Published on
The Edmonton Journal (Canada)

Ft. Chip Residents, Activists Protest Oilsands Intrusion

Ft. Chip residents, activists protest oilsands intrusion

Clara Ho

Don Narine, from Regina, chants as he helps carry a banner during a rally in downtown Edmonton yesterday protesting the 'dramatic devastation' caused by Alberta's oilsands industry. (Amber Bracken, Sun Media)

Mike Mercredi is ready to fight what he calls the "slow industrial genocide" that oil companies are waging on the people in his hometown of Fort Chipewyan.

Last year there were over 20 deaths in the community of 1,200 people. Many were cancer-related deaths, which Mercredi said are linked to the oilsands activities in nearby Fort McMurray.

"Let's put a lid on it and slow things down," he said. "The graveyard is getting full."

Mercredi was among the group of 200 activists who marched through downtown to the legislature grounds Saturday afternoon demanding a halt to new approvals for oilsands projects.

As they walked down Jasper Avenue from the Crowne Plaza Hotel, they waved signs and large banners with messages such as "Oil boom, planet doom" and "Crude is rude" while cars drove by and honked in support.

The march was organized by the Council of Canadians who were in Edmonton hosting their annual general meeting.

Supporting the aboriginal residents of Fort Chipewyan who have been impacted by oilsands development were Edmonton-Strathcona MP Linda Duncan, Friends of Medicare executive director David Eggen and members of the local Raging Grannies activist group.

Duncan said the economic downturn provides an opportunity for the federal and provincial governments "to bring people together, figure out a strategy, and figure out how we're going to consider environment and human health."


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Assembling on the steps of the legislature building, Maude Barlow, the United Nations' newly appointed water adviser, said oilsands activities need to be slowed down for the sake of future generations.

"This is not a sustainable future, this is a death future. This is a future that rapes from the planet so that we can continue to live a certain lifestyle for a few more years and leave our children with the legacy of a dying planet," she said.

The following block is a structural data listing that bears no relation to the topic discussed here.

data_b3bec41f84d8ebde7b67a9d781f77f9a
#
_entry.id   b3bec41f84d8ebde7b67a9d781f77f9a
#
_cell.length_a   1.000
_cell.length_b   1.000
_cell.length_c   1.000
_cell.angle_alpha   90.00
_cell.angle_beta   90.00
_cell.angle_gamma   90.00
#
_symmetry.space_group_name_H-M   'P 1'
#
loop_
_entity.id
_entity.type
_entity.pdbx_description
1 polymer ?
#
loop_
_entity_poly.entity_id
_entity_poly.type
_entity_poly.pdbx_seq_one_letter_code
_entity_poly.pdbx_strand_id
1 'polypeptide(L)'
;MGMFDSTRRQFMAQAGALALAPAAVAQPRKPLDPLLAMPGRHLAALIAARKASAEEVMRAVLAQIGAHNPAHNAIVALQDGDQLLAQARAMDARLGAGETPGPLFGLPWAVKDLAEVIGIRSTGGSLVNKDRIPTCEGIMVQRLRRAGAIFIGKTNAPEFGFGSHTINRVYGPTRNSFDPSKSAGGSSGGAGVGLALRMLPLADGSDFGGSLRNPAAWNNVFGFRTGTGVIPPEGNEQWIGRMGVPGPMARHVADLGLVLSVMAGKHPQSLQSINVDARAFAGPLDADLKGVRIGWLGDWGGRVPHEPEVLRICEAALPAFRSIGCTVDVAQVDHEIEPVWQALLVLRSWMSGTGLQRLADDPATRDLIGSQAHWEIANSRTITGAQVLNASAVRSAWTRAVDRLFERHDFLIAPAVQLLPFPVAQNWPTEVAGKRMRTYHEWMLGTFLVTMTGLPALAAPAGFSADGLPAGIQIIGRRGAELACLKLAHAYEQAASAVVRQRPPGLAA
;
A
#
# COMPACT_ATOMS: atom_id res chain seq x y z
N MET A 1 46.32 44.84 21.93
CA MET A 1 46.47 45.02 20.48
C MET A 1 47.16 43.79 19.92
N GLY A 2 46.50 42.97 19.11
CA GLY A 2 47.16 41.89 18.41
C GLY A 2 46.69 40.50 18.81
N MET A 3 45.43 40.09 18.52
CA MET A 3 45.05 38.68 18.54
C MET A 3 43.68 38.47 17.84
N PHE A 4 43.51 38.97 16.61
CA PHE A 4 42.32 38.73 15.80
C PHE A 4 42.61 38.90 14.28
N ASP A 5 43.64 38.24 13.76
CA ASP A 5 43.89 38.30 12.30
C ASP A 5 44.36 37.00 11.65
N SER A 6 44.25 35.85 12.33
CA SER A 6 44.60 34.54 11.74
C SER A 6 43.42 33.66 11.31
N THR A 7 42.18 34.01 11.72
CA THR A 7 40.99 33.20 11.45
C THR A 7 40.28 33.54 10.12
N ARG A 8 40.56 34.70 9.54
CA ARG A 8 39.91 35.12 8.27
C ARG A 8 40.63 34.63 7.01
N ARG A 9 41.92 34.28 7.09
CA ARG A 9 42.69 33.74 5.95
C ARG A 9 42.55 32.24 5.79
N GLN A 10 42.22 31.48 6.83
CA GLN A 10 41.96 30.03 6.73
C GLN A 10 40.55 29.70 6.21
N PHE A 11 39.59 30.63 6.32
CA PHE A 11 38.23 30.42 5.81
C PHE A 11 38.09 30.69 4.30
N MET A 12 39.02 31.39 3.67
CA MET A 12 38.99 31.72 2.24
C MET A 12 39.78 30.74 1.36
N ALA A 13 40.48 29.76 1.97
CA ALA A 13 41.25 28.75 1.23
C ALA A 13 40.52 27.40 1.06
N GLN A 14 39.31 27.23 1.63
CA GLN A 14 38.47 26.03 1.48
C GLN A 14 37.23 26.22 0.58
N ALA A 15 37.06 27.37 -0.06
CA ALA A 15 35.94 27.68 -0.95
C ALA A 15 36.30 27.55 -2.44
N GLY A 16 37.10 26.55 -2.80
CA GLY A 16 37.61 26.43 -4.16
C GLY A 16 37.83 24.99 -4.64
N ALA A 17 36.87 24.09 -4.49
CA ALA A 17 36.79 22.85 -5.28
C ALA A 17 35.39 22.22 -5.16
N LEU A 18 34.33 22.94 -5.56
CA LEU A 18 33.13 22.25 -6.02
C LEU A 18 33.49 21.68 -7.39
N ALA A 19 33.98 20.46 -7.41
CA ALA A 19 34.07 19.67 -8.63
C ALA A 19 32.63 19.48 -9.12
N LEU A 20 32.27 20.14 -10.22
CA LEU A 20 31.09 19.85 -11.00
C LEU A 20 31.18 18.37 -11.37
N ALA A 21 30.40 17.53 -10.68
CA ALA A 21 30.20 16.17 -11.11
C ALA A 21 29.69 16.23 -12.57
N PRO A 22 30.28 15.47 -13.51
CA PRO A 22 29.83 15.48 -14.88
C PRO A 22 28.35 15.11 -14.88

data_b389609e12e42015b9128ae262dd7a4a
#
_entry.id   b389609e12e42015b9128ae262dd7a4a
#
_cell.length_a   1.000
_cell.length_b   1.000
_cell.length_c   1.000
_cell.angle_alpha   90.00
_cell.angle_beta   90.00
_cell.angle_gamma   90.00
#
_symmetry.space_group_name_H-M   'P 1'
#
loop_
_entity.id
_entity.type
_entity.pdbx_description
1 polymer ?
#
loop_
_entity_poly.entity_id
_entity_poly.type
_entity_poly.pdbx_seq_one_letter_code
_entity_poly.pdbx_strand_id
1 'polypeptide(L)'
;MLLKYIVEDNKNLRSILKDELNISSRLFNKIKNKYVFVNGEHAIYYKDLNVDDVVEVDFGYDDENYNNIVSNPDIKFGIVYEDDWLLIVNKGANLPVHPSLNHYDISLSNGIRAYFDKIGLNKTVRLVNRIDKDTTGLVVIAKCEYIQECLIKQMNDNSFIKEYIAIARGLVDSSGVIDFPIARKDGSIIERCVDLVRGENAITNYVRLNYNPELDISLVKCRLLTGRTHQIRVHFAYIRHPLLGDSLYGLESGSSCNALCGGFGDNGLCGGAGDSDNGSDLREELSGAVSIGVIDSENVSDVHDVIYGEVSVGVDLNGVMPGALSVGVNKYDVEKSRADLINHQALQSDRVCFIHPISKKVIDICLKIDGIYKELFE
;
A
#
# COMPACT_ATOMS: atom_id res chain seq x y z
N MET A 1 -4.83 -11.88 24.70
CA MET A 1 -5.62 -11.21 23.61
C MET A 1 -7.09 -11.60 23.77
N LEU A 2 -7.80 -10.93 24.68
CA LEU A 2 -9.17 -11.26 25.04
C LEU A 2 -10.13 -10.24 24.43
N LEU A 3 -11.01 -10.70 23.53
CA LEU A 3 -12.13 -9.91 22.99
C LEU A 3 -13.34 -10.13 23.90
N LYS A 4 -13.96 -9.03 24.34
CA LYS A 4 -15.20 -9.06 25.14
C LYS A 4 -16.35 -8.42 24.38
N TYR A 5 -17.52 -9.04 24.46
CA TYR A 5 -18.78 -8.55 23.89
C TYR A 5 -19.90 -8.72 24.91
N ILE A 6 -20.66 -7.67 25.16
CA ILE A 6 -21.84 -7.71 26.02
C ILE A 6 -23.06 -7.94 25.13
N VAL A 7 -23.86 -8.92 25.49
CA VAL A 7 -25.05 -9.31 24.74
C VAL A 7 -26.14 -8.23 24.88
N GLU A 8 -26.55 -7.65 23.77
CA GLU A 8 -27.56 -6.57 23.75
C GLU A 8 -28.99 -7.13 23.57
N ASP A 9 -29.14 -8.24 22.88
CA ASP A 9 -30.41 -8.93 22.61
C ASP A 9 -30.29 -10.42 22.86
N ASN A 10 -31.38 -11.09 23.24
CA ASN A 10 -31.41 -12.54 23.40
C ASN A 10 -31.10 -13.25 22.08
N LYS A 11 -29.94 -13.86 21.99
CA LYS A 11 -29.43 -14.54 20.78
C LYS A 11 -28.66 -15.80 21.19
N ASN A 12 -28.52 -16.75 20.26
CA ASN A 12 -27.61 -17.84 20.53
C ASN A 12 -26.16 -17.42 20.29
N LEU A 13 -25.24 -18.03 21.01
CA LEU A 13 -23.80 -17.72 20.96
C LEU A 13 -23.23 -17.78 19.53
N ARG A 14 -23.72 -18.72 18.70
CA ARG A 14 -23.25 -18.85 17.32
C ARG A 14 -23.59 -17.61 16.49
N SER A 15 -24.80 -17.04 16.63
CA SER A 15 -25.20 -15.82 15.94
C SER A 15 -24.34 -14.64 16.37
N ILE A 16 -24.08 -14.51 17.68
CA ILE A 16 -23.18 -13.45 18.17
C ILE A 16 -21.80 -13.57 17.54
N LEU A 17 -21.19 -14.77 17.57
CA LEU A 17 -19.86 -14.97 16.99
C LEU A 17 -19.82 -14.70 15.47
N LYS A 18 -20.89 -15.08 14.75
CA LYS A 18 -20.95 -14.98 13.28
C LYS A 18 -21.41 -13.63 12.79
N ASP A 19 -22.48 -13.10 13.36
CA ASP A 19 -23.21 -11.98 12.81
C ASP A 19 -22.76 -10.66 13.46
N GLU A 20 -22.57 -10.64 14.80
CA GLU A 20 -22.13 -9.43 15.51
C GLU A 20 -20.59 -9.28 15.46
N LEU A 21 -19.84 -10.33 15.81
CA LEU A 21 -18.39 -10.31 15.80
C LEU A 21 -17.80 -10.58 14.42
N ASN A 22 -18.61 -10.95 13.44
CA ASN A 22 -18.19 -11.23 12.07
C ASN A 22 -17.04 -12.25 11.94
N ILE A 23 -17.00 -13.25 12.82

Barlow clarified that she's not calling for to end all oilsands activity. Rather, she is rejecting the approval of new projects while recommending a full, environmental assessment to find safer, more sustainable ways of mining energy.

Barlow's message was the focus of this year's annual general meeting, which started Friday and ends today.

One of Saturday's workshops, led by Council of Canadians energy campaigner Andrea Harden-Donahue, Greenpeace oilsands campaigner Mike Hudema and Parkland Institute director Gordon Laxer, examined the need for a Canadian energy strategy in the wake of peak oil and climate change.

Laxer said he is advocating for a strategy that would supply Canadians first to develop a strong environmental policy as well as "ensure that Canadians don't freeze in the dark in an international supply crisis."

Harden-Donahue argued there would not be jobs lost in the slowing of oilsands activities, but more green jobs available in the renewable resources industry. And Hudema urged workshop attendees to consider the human impact of the oilsands on northern communities such as Fort Chipewyan.

As for Mercredi, he said he would keep fighting to spread the message to slow oilsands development. "When faced with death, you do whatever you can to survive. So I'm going to fight to the end."

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